This early compound microscope was designed by Nottingham surgeon, William Valentine (1808–1876), and made by Andrew Ross in London in 1831. Ross went on to become one of London's finest microscope makers, while Valentine emigrated to Van Diemen's Land in 1840 – with his microscope – becoming assistant surgeon to the Campbell Town district.
On such a small island, word of Valentine's scientific knowledge and his magnificent microscope (described as the finest in the colony) spread quickly, and his house – The Grange, in Campbell Town, which he commissioned in 1847 – became a hub for naturalists. Valentine was a botanical enthusiast, sometimes staying up until the early hours with friends, examining and debating the details of mosses. The fixed upright setting of his microscope's eyepiece would have made all-night study sessions very uncomfortable!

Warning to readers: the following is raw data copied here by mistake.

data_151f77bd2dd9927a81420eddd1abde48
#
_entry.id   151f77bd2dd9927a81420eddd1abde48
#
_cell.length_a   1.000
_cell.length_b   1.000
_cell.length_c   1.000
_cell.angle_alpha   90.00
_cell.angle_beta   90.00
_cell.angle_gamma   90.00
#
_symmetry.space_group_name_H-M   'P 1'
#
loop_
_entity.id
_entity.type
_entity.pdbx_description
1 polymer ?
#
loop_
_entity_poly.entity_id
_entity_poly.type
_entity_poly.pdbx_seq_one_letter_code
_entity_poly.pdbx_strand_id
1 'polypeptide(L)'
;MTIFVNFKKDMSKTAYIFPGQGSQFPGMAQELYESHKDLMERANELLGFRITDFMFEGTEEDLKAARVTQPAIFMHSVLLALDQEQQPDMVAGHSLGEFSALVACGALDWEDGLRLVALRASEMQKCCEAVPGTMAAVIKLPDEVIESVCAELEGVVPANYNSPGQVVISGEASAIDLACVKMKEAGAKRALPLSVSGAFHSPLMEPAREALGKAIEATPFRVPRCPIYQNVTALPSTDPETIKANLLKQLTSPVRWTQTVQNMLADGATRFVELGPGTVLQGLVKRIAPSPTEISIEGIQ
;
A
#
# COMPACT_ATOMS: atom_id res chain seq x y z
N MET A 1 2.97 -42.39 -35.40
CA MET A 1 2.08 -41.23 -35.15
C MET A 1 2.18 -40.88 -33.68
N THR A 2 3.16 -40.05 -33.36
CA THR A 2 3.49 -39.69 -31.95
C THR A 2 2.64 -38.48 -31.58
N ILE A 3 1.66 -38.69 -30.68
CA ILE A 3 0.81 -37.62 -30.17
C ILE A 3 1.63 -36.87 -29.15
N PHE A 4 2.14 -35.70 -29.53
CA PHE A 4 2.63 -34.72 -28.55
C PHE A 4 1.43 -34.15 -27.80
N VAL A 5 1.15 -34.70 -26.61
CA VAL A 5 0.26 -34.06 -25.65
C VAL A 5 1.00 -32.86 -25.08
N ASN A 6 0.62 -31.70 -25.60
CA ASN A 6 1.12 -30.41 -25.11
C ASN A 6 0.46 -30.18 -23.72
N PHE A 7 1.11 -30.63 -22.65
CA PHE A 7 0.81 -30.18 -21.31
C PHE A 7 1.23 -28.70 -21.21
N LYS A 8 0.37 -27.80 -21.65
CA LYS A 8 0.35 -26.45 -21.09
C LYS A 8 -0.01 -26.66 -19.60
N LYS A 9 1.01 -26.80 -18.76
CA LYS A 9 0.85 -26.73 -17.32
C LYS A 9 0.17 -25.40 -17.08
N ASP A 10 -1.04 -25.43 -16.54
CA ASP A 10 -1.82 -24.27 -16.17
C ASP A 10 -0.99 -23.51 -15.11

On the bones of bushrangers
In 1845 Valentine, with his friend Ronald Gunn, used this microscope to identify a moss that Valentine had collected. The specimen – Splachnum sphaericum (today called Tayloria octoblepharum) – had been found in the Western Tiers, growing on the bones and decayed clothing of a bushranger, who had two double-barrelled guns and pistols by his side. We now know that this was the skeleton of escaped convict, John Fisher, who led a band of bushrangers for four years in the colony's northern districts.
Valentine's skill and generosity as a doctor made him a highly valued member of the community. It was this good character that he depended upon in 1843, when he was found guilty of manslaughter by medical negligence. On this occasion, the entire community – including the deceased's father – rallied around Valentine to ensure the doctor was heavily fined, but not imprisoned.
In his later years, Valentine developed a strong interest in astronomy, and it was his efforts that drew an American party of astronomers to observe the transit of Venus at The Grange in 1874.